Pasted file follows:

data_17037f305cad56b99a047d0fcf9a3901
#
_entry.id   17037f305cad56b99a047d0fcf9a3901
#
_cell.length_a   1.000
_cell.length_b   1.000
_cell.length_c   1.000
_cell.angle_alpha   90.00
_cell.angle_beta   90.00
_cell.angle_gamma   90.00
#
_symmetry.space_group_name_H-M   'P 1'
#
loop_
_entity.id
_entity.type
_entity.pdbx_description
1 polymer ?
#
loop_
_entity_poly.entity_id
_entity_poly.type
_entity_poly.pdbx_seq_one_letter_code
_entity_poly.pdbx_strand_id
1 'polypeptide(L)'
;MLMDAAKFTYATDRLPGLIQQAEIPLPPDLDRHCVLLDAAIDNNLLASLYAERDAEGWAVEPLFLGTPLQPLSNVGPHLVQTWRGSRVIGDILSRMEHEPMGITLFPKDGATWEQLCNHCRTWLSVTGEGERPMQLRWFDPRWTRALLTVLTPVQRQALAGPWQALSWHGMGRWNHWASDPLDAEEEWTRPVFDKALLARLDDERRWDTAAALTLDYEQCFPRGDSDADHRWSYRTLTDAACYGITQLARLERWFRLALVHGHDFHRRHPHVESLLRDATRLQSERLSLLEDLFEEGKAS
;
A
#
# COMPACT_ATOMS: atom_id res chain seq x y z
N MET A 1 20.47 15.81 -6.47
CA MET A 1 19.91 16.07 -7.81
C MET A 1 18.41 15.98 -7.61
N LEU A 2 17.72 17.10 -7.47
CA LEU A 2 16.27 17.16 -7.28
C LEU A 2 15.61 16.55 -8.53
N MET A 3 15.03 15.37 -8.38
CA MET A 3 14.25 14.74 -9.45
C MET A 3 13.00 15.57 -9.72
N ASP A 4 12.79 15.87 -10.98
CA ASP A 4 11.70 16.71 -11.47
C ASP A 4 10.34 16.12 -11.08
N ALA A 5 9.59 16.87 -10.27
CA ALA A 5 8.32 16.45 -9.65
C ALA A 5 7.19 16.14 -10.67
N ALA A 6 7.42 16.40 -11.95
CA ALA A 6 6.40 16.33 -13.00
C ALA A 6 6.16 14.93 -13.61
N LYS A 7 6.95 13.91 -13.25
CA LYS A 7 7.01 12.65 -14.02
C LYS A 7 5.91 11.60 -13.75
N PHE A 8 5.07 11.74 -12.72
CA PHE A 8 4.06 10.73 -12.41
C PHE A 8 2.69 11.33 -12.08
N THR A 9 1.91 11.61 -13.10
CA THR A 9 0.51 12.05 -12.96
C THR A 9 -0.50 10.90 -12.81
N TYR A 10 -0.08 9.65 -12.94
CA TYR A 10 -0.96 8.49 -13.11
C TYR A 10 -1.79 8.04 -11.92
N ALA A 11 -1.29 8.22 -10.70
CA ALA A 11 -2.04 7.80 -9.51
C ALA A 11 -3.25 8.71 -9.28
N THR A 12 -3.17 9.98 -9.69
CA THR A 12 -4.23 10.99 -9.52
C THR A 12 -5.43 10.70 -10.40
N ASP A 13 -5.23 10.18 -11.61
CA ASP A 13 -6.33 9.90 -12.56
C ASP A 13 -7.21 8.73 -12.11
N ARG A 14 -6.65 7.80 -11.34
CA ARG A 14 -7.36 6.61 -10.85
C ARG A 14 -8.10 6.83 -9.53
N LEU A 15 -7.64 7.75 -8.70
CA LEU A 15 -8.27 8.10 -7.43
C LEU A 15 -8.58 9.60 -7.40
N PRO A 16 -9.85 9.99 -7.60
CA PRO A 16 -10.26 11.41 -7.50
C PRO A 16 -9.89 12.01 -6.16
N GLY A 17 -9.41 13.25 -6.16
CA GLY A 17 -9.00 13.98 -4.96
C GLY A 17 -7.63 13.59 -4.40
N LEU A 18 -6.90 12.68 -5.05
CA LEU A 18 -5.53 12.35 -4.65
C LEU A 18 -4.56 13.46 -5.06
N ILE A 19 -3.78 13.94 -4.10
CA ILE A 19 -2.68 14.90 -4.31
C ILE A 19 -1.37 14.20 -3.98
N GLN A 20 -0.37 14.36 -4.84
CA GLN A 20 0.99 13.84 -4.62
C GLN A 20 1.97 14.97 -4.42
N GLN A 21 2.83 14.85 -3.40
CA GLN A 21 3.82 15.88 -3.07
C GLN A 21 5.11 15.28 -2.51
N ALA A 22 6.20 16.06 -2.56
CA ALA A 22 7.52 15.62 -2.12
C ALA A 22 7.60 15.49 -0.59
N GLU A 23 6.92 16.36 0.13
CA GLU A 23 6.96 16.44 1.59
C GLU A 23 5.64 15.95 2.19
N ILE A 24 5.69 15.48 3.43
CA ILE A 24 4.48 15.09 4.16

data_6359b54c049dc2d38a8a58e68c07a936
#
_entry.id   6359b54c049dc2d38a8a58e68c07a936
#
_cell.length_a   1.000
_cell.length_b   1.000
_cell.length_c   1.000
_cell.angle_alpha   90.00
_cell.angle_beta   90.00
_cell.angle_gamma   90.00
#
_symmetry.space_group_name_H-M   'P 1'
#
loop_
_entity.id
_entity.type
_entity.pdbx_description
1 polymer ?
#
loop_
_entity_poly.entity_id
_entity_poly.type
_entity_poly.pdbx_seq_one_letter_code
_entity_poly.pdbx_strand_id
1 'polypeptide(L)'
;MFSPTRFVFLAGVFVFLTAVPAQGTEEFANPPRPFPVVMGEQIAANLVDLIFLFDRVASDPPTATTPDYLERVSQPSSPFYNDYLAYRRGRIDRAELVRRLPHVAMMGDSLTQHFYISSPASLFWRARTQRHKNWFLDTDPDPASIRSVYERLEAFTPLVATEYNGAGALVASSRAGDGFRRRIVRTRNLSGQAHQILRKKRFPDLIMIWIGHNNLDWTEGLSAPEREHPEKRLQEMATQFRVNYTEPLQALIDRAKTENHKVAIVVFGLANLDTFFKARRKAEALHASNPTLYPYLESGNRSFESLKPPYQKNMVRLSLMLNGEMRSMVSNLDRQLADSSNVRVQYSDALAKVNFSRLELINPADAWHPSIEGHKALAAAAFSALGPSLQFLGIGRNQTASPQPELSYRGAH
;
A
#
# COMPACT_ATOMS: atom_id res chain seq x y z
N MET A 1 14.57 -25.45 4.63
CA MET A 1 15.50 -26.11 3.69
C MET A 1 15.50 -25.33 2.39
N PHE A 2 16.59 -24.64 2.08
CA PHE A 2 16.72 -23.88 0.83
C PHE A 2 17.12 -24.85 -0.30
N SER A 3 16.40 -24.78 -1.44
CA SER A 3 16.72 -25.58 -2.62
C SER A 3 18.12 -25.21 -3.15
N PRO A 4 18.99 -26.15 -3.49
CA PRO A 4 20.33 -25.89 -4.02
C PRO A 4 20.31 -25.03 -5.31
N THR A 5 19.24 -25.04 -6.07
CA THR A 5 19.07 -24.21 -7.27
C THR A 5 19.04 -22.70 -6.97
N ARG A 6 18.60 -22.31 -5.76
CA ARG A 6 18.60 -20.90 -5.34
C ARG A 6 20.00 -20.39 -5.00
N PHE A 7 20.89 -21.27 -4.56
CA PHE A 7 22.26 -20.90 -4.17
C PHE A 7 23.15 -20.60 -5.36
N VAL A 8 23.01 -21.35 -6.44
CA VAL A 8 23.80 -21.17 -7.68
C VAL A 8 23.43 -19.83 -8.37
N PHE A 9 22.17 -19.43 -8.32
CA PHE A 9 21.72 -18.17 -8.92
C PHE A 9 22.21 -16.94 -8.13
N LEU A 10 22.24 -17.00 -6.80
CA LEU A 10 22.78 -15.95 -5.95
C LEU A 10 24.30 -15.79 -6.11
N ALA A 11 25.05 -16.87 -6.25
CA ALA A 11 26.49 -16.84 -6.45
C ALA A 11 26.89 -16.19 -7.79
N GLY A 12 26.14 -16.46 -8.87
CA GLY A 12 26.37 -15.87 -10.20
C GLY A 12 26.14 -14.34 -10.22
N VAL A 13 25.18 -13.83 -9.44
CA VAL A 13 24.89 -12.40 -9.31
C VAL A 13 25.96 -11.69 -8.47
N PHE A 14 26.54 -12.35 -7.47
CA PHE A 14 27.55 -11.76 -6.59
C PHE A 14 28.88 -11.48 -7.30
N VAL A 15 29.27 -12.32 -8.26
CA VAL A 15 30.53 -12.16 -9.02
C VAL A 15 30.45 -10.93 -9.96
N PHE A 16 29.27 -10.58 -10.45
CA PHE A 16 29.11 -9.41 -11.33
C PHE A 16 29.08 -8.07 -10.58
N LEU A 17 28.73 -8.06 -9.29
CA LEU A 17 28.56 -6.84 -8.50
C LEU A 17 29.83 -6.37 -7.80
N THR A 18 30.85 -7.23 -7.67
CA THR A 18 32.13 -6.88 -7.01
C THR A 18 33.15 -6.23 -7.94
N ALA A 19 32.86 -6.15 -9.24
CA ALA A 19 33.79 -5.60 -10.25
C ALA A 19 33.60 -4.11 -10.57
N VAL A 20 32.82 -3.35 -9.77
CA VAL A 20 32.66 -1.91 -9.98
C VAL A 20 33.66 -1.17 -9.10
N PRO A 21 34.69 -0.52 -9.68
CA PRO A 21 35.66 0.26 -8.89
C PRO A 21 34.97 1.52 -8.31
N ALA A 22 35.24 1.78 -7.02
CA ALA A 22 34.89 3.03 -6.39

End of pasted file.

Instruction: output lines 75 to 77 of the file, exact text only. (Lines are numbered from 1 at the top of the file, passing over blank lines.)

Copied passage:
C LEU A 15 -8.58 9.60 -7.40
N PRO A 16 -9.85 9.99 -7.60
CA PRO A 16 -10.26 11.41 -7.50